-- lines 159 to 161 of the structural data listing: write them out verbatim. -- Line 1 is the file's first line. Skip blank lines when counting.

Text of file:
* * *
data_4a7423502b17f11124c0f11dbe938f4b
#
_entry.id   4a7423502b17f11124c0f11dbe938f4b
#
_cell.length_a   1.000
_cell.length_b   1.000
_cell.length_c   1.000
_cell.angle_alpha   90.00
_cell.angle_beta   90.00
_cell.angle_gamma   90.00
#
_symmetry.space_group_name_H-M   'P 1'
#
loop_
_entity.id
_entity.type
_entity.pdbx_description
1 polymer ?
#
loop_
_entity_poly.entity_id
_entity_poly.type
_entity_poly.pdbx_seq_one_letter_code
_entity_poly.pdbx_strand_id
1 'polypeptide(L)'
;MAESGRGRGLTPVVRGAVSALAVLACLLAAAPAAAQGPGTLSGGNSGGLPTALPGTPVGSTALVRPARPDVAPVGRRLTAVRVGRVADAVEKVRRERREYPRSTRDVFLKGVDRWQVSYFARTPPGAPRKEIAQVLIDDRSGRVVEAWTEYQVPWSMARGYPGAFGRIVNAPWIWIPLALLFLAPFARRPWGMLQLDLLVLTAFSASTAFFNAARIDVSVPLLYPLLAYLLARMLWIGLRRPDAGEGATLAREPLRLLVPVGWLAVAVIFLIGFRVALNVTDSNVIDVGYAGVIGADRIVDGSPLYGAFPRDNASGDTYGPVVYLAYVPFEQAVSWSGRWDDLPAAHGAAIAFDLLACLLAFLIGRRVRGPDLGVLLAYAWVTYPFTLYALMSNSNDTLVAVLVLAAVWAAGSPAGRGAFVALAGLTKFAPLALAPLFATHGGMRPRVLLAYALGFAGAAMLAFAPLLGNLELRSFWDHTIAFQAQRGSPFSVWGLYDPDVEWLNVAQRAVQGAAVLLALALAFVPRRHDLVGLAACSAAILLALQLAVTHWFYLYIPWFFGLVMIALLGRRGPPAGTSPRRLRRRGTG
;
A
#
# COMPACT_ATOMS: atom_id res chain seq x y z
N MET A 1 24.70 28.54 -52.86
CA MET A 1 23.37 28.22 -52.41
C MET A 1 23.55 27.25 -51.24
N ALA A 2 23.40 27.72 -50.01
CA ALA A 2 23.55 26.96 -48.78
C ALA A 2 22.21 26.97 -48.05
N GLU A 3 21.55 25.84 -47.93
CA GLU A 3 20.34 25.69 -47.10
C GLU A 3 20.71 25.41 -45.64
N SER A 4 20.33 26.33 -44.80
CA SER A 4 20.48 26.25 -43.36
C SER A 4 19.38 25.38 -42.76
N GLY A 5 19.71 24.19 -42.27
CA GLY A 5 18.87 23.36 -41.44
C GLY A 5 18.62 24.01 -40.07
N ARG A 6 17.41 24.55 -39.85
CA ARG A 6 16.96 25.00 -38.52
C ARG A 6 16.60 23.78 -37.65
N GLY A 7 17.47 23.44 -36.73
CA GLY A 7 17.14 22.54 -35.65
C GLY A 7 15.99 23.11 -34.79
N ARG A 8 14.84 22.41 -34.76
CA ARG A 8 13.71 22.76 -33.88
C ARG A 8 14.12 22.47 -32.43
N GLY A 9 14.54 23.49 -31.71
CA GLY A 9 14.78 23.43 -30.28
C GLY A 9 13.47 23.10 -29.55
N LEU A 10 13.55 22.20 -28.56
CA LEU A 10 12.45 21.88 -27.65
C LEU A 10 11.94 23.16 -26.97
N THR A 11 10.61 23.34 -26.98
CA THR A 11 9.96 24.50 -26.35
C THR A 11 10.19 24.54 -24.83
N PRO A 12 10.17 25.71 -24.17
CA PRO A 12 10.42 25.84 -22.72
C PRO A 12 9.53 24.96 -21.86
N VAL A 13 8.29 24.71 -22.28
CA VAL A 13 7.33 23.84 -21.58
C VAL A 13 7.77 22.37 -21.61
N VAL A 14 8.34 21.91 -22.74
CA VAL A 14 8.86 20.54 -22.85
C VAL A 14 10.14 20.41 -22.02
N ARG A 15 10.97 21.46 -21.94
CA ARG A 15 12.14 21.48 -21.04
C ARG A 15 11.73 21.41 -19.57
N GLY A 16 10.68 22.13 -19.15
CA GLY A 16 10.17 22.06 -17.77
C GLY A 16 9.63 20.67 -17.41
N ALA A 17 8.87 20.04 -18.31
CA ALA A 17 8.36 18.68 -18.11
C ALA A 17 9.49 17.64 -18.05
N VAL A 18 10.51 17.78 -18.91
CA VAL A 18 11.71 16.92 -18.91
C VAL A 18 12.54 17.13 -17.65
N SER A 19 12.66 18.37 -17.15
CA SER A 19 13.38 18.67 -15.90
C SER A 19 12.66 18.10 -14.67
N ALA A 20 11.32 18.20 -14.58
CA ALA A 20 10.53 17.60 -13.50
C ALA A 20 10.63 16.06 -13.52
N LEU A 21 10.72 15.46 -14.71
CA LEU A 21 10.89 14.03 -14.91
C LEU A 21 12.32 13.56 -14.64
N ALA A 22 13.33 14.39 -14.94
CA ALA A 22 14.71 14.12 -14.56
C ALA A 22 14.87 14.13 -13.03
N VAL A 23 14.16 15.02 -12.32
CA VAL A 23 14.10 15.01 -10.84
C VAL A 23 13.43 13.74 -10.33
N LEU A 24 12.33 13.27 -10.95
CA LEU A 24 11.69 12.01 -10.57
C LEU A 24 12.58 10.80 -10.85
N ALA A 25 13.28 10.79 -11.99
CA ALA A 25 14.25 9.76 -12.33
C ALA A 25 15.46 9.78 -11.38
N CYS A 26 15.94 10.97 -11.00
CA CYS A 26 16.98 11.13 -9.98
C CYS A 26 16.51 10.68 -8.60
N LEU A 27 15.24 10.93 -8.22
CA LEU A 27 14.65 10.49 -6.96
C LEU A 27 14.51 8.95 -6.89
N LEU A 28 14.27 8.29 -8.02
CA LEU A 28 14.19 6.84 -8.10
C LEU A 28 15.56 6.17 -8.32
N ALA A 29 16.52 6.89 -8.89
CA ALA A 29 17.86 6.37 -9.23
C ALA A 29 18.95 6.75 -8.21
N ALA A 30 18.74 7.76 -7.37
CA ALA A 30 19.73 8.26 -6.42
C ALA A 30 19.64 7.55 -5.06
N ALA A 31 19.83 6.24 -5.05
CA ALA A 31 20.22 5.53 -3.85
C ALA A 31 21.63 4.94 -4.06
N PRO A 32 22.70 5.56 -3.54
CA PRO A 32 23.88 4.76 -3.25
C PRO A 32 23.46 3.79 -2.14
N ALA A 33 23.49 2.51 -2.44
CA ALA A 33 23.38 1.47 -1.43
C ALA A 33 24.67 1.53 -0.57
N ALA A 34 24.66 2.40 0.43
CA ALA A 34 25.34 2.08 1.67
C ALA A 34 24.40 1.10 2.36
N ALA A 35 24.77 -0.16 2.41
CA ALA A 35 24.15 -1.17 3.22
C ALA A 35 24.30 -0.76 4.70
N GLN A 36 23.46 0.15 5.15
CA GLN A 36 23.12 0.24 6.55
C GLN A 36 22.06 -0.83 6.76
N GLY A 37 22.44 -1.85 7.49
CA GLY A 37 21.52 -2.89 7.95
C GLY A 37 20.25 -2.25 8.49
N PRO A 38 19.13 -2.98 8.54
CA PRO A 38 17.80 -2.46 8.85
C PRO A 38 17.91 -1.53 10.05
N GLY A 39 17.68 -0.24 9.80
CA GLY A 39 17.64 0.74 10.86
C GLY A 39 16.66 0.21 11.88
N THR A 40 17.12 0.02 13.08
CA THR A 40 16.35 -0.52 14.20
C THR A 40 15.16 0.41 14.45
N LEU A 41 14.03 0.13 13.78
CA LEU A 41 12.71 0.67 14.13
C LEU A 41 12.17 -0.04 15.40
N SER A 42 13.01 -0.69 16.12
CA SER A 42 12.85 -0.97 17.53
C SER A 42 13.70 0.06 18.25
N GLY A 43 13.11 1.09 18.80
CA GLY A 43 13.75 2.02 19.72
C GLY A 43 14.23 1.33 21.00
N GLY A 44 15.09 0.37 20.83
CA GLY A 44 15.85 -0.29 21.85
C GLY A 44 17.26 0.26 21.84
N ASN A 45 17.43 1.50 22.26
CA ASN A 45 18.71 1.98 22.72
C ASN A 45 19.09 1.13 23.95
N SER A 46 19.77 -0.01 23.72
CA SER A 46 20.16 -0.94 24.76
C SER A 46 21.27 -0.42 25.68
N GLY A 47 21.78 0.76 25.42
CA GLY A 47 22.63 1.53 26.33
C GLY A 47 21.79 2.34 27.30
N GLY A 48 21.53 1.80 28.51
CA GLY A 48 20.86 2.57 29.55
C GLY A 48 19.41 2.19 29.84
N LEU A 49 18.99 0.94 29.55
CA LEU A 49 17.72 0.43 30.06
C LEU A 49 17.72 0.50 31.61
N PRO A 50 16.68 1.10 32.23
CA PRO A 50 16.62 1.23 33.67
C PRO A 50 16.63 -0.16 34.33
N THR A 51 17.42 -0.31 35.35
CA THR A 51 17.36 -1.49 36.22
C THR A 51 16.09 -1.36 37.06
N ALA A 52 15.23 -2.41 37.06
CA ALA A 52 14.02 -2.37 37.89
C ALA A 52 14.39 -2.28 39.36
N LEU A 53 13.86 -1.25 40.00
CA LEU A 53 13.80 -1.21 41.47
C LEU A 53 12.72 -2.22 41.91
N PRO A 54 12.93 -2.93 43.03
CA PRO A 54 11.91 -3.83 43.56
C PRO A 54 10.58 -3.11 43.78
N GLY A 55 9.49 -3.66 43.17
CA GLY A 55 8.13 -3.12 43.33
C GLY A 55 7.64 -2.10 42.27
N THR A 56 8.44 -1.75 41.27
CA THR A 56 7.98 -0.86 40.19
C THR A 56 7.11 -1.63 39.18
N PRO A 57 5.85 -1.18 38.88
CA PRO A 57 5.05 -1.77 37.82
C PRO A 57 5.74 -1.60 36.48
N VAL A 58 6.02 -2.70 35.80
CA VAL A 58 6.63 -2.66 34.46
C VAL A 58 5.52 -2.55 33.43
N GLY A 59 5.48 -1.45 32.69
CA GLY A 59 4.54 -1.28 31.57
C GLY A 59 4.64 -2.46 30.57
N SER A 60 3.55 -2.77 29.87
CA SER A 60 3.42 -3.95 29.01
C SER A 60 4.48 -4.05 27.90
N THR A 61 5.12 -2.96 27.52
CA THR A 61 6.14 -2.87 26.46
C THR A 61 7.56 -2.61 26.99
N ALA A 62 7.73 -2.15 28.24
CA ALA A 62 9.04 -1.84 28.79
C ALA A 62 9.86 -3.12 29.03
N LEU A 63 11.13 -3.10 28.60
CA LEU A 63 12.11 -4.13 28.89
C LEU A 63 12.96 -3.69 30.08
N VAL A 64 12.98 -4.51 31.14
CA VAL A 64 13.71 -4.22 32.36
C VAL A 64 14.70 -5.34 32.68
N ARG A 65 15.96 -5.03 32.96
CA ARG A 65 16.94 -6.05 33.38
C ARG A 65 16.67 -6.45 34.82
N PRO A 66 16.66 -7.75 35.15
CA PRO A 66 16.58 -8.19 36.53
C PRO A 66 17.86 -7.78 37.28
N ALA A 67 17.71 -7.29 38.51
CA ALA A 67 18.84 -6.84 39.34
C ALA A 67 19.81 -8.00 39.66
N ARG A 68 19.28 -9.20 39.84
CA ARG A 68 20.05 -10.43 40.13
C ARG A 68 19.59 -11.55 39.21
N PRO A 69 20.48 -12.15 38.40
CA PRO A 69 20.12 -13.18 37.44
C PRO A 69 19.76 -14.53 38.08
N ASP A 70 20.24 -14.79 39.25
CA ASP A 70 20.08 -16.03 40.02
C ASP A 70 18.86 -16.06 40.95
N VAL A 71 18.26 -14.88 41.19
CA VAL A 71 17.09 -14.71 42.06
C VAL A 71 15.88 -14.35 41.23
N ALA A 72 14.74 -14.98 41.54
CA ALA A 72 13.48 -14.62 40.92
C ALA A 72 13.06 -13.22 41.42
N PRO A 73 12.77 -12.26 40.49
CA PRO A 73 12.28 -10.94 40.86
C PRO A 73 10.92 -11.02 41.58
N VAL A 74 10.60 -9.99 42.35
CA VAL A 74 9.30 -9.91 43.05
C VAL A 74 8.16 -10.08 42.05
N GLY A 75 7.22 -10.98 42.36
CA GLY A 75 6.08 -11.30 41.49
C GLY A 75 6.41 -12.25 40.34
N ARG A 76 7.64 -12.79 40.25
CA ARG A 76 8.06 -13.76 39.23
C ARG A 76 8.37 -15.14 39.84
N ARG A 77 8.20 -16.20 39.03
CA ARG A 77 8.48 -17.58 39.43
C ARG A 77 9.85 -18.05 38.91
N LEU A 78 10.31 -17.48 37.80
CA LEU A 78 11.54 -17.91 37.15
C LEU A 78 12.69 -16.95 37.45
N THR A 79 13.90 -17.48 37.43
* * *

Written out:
C GLY A 43 14.23 1.33 21.00
N GLY A 44 15.09 0.37 20.83
CA GLY A 44 15.85 -0.29 21.85